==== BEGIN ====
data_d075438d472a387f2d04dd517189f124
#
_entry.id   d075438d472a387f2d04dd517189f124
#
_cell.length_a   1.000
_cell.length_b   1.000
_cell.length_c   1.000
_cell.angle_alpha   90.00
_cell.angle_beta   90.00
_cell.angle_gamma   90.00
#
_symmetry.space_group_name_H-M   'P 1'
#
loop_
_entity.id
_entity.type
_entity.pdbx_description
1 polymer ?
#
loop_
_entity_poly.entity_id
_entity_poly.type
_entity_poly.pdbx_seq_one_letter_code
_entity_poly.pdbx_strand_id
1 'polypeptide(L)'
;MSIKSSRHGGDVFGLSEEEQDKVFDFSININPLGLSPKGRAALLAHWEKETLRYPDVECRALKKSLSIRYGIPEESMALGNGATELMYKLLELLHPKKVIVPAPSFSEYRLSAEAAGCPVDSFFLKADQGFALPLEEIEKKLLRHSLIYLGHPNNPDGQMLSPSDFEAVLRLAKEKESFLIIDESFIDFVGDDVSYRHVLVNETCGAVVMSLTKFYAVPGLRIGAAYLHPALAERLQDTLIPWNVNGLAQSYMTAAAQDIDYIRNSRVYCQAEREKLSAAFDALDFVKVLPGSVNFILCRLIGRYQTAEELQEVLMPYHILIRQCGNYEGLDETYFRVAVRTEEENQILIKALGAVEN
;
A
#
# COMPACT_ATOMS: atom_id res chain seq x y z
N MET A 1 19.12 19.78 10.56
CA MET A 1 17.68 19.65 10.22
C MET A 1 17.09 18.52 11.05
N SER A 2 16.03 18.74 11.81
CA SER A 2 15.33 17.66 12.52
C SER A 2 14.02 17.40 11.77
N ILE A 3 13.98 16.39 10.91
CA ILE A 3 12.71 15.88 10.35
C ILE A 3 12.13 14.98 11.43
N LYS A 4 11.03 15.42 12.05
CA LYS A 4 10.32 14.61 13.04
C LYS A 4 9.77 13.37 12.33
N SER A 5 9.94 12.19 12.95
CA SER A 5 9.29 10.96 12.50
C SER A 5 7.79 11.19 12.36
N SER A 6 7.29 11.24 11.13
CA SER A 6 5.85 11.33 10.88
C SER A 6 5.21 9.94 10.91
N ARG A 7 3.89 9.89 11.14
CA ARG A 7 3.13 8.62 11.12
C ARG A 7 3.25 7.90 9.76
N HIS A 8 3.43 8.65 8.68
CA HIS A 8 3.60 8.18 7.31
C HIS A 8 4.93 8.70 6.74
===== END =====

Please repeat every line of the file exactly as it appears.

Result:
data_d075438d472a387f2d04dd517189f124
#
_entry.id   d075438d472a387f2d04dd517189f124
#
_cell.length_a   1.000
_cell.length_b   1.000
_cell.length_c   1.000
_cell.angle_alpha   90.00
_cell.angle_beta   90.00
_cell.angle_gamma   90.00
#
_symmetry.space_group_name_H-M   'P 1'
#
loop_
_entity.id
_entity.type
_entity.pdbx_description
1 polymer ?
#
loop_
_entity_poly.entity_id
_entity_poly.type
_entity_poly.pdbx_seq_one_letter_code
_entity_poly.pdbx_strand_id
1 'polypeptide(L)'
;MSIKSSRHGGDVFGLSEEEQDKVFDFSININPLGLSPKGRAALLAHWEKETLRYPDVECRALKKSLSIRYGIPEESMALGNGATELMYKLLELLHPKKVIVPAPSFSEYRLSAEAAGCPVDSFFLKADQGFALPLEEIEKKLLRHSLIYLGHPNNPDGQMLSPSDFEAVLRLAKEKESFLIIDESFIDFVGDDVSYRHVLVNETCGAVVMSLTKFYAVPGLRIGAAYLHPALAERLQDTLIPWNVNGLAQSYMTAAAQDIDYIRNSRVYCQAEREKLSAAFDALDFVKVLPGSVNFILCRLIGRYQTAEELQEVLMPYHILIRQCGNYEGLDETYFRVAVRTEEENQILIKALGAVEN
;
A
#
# COMPACT_ATOMS: atom_id res chain seq x y z
N MET A 1 19.12 19.78 10.56
CA MET A 1 17.68 19.65 10.22
C MET A 1 17.09 18.52 11.05
N SER A 2 16.03 18.74 11.81
CA SER A 2 15.33 17.66 12.52
C SER A 2 14.02 17.40 11.77
N ILE A 3 13.98 16.39 10.91
CA ILE A 3 12.71 15.88 10.35
C ILE A 3 12.13 14.98 11.43
N LYS A 4 11.03 15.42 12.05
CA LYS A 4 10.32 14.61 13.04
C LYS A 4 9.77 13.37 12.33
N SER A 5 9.94 12.19 12.95
CA SER A 5 9.29 10.96 12.50
C SER A 5 7.79 11.19 12.36
N SER A 6 7.29 11.24 11.13
CA SER A 6 5.85 11.33 10.88
C SER A 6 5.21 9.94 10.91
N ARG A 7 3.89 9.89 11.14
CA ARG A 7 3.13 8.62 11.12
C ARG A 7 3.25 7.90 9.76
N HIS A 8 3.43 8.65 8.68
CA HIS A 8 3.60 8.18 7.31
C HIS A 8 4.93 8.70 6.74